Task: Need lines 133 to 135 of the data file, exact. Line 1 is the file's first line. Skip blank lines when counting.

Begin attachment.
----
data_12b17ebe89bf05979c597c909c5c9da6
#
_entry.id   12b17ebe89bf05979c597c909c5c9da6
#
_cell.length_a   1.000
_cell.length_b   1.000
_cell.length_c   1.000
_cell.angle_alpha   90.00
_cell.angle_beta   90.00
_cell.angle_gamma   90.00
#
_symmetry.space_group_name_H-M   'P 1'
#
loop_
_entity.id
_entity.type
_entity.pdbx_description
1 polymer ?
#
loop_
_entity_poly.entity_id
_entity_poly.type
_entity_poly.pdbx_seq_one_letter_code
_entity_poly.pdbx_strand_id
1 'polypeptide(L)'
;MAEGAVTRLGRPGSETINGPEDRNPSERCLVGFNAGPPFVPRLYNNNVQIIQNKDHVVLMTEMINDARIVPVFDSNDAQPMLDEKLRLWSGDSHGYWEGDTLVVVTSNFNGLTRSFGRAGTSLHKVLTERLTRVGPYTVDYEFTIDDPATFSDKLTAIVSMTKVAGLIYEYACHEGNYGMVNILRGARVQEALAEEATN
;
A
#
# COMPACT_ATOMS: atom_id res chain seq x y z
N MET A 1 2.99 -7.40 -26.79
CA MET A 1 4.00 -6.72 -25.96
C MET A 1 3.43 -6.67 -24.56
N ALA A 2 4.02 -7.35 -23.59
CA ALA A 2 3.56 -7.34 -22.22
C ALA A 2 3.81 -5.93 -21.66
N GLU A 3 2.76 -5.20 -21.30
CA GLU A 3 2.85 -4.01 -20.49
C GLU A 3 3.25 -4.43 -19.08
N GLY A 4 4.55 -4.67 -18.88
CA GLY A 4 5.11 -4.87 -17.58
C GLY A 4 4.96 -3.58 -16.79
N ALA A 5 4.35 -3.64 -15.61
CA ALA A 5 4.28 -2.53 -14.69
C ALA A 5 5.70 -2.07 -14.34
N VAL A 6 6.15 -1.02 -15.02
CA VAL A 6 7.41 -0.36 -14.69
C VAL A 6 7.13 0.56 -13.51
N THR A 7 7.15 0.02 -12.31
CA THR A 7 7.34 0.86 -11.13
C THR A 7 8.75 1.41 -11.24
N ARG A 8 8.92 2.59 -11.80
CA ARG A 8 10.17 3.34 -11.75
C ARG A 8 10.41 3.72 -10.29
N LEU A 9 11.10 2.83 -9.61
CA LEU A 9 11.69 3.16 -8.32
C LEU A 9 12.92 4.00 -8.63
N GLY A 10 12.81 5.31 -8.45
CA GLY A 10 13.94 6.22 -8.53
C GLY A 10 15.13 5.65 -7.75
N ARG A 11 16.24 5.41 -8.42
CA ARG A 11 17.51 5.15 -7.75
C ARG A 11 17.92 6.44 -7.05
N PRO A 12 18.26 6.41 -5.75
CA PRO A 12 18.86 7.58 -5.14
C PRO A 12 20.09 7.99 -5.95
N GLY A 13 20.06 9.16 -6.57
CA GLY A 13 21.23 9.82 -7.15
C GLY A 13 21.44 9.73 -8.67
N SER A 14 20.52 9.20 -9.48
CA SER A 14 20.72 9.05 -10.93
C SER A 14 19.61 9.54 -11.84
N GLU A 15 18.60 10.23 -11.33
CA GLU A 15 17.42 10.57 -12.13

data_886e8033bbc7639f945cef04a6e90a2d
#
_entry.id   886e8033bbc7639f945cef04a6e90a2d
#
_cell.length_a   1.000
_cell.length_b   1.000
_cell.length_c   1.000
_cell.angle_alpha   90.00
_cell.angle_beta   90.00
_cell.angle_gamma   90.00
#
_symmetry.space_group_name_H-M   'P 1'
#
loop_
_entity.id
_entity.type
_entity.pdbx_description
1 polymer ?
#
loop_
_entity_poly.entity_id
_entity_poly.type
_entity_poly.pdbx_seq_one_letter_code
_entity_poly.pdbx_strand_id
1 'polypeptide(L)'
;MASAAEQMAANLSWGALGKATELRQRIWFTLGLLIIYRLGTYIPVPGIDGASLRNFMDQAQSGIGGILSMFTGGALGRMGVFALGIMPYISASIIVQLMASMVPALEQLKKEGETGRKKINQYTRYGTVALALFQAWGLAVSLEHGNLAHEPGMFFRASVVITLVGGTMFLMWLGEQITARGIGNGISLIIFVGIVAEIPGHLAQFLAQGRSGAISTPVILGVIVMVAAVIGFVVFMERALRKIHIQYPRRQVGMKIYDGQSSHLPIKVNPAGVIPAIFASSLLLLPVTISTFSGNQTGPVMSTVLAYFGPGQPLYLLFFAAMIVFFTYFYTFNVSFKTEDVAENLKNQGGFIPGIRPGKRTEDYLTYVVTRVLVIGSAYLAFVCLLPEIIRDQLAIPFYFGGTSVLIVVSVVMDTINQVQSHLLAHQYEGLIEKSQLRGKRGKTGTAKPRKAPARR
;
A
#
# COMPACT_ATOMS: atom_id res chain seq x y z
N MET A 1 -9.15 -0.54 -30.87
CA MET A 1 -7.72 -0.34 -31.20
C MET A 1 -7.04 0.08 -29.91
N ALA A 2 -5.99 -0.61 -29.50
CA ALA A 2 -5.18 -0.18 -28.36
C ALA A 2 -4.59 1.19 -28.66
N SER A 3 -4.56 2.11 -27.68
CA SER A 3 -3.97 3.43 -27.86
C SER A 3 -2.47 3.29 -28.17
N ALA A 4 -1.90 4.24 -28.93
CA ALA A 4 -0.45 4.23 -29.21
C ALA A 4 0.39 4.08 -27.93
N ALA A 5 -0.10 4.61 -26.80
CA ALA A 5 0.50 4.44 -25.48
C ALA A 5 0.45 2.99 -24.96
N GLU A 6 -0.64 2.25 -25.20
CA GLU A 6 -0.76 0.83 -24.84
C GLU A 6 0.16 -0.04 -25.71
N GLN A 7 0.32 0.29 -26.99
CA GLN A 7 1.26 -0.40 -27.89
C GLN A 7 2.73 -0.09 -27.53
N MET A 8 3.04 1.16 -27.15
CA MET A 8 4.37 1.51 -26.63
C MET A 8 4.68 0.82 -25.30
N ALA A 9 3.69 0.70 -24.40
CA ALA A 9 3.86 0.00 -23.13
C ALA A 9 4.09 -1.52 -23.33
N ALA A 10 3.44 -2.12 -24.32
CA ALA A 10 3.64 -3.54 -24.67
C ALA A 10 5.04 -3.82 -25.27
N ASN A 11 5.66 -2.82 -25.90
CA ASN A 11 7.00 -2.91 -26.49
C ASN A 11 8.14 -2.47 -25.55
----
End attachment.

CA ALA A 10 3.64 -3.54 -24.67
C ALA A 10 5.04 -3.82 -25.27
N ASN A 11 5.66 -2.82 -25.90